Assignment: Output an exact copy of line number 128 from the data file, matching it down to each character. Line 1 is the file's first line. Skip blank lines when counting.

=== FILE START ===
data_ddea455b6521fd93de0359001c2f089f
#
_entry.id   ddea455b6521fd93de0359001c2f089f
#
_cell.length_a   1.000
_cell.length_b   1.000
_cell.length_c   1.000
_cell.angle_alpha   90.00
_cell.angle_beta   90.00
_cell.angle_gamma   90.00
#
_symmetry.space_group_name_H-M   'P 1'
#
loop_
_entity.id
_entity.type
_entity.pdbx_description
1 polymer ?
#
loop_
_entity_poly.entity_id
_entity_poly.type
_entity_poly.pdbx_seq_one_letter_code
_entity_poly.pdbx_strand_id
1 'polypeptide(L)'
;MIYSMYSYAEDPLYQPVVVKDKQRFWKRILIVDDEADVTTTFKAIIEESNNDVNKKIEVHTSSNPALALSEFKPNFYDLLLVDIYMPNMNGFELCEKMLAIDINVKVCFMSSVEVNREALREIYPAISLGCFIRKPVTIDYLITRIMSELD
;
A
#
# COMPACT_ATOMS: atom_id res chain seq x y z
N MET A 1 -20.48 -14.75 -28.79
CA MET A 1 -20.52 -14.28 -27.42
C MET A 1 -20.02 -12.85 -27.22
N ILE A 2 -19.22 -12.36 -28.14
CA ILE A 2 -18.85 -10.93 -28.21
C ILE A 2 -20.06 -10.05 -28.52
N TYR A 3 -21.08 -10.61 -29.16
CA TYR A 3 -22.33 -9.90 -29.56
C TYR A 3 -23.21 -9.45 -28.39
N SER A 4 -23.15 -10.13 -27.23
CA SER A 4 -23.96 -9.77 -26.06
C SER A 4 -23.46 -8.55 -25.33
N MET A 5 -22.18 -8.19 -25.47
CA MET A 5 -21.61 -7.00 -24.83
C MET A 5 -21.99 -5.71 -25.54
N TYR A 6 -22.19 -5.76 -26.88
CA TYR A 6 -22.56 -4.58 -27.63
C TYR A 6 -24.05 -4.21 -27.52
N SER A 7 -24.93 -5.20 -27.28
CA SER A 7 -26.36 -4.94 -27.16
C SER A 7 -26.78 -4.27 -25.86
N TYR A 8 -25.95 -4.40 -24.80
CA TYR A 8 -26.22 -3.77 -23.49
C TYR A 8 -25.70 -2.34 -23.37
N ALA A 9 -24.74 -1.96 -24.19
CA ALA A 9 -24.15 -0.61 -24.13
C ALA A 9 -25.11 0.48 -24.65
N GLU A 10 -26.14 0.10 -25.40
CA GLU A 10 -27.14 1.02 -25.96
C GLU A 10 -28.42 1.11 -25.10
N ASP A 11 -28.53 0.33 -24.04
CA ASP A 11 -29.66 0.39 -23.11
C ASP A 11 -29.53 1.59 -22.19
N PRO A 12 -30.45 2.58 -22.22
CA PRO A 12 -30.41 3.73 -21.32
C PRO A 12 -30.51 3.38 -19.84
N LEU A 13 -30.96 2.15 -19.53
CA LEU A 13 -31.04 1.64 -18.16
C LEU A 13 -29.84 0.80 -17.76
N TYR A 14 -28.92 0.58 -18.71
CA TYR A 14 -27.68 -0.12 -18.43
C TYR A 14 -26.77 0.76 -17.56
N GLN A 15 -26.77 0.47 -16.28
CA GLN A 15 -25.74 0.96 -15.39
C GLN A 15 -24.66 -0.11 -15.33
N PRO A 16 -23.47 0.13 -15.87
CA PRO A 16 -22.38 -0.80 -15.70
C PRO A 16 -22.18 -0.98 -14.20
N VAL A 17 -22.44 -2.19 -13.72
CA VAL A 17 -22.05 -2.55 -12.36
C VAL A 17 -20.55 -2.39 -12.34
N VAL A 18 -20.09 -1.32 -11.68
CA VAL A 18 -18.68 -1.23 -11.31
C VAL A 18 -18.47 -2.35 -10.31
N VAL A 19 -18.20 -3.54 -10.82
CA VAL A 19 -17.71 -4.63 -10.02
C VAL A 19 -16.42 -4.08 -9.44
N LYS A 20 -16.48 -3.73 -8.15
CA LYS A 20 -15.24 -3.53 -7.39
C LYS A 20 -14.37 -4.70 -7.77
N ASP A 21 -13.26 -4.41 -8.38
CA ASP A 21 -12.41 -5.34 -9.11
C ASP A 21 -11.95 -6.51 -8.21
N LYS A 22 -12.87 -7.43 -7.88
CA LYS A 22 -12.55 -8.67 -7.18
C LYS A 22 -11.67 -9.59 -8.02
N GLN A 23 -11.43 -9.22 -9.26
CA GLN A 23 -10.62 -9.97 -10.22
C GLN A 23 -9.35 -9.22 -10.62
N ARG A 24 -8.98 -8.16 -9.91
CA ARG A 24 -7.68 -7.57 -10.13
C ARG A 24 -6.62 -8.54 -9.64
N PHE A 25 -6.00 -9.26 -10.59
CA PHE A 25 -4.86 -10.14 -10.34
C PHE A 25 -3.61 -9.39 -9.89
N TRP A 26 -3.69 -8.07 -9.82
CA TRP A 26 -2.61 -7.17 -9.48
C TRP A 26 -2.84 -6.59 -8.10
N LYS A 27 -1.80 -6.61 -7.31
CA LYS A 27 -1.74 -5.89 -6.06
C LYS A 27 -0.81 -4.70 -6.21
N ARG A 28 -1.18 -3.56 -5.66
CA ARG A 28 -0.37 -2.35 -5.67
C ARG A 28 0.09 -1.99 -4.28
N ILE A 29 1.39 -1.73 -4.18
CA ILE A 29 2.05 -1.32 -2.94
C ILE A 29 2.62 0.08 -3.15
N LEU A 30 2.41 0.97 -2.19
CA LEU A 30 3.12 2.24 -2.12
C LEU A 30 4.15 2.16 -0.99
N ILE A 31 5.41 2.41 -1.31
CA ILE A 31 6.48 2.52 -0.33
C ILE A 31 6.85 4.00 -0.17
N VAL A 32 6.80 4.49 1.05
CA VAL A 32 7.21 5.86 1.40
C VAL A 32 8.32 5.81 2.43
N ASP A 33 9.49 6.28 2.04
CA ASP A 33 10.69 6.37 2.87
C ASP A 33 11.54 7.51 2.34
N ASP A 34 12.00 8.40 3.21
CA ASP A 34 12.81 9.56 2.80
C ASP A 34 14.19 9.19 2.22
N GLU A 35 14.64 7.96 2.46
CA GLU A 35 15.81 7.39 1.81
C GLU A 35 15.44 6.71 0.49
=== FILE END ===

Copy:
CA ASP A 33 10.69 6.37 2.87